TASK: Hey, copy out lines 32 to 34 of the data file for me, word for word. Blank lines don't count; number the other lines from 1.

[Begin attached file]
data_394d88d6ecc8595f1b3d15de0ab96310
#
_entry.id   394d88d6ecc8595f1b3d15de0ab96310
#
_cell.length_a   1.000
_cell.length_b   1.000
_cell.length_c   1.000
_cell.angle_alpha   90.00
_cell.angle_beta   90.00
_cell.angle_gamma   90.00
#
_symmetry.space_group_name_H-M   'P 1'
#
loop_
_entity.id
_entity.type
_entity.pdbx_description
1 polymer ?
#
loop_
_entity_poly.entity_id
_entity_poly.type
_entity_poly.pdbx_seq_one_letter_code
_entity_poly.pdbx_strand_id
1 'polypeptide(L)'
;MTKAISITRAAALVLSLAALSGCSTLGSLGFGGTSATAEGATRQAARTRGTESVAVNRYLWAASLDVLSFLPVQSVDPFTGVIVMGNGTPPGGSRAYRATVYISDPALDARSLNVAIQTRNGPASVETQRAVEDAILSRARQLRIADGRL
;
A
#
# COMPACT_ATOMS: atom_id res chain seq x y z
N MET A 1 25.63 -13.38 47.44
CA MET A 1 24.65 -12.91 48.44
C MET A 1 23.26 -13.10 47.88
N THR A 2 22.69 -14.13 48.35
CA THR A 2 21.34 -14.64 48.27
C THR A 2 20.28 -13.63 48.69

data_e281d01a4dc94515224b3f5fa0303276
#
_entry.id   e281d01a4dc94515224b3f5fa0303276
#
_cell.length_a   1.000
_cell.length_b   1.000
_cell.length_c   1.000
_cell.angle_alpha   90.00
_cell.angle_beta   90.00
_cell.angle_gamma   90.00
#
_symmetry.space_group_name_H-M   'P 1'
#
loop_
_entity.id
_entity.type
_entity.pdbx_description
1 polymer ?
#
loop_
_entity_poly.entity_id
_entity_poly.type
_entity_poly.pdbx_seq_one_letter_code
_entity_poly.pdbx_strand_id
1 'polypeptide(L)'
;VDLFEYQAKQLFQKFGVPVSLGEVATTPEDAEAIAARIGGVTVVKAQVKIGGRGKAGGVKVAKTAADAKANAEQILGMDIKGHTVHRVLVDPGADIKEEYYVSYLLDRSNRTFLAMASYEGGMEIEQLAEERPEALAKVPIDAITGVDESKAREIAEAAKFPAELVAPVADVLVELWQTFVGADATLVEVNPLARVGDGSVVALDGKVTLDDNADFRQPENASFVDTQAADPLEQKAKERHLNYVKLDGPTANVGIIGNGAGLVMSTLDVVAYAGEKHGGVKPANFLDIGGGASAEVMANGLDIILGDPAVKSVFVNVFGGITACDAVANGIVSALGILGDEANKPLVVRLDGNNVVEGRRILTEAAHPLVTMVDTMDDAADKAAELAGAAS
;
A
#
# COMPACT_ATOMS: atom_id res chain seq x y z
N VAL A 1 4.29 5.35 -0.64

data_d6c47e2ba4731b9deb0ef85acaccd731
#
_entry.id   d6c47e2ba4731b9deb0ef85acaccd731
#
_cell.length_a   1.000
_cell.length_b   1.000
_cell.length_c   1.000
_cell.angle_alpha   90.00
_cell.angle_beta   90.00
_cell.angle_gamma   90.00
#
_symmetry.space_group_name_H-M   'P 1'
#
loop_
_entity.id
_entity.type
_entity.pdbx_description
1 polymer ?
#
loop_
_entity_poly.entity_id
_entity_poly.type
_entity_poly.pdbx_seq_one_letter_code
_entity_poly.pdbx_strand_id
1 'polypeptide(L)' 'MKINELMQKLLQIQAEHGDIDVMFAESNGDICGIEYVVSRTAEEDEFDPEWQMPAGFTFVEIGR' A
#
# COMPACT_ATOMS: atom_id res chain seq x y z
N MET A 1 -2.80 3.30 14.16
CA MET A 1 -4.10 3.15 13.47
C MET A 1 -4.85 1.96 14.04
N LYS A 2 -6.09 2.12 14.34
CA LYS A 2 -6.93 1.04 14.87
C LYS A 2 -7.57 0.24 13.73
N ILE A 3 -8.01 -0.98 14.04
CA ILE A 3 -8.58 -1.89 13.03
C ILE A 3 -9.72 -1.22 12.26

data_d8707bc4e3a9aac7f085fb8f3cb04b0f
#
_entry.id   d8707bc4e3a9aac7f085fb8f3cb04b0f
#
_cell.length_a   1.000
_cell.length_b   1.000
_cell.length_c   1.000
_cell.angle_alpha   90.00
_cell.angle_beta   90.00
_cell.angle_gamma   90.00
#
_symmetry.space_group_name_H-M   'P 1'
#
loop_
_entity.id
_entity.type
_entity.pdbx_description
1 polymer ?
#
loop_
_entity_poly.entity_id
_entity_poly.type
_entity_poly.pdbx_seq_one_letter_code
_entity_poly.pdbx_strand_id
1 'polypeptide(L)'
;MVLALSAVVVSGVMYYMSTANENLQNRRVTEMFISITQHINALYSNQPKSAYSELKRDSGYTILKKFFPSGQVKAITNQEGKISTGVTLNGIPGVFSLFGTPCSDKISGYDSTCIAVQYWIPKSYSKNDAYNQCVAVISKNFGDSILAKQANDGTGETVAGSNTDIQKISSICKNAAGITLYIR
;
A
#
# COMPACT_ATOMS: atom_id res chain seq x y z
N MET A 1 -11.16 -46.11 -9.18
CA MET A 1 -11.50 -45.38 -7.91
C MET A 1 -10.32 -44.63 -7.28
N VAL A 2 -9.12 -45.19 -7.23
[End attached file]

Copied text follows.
CA MET A 1 24.65 -12.91 48.44
C MET A 1 23.26 -13.10 47.88
N THR A 2 22.69 -14.13 48.35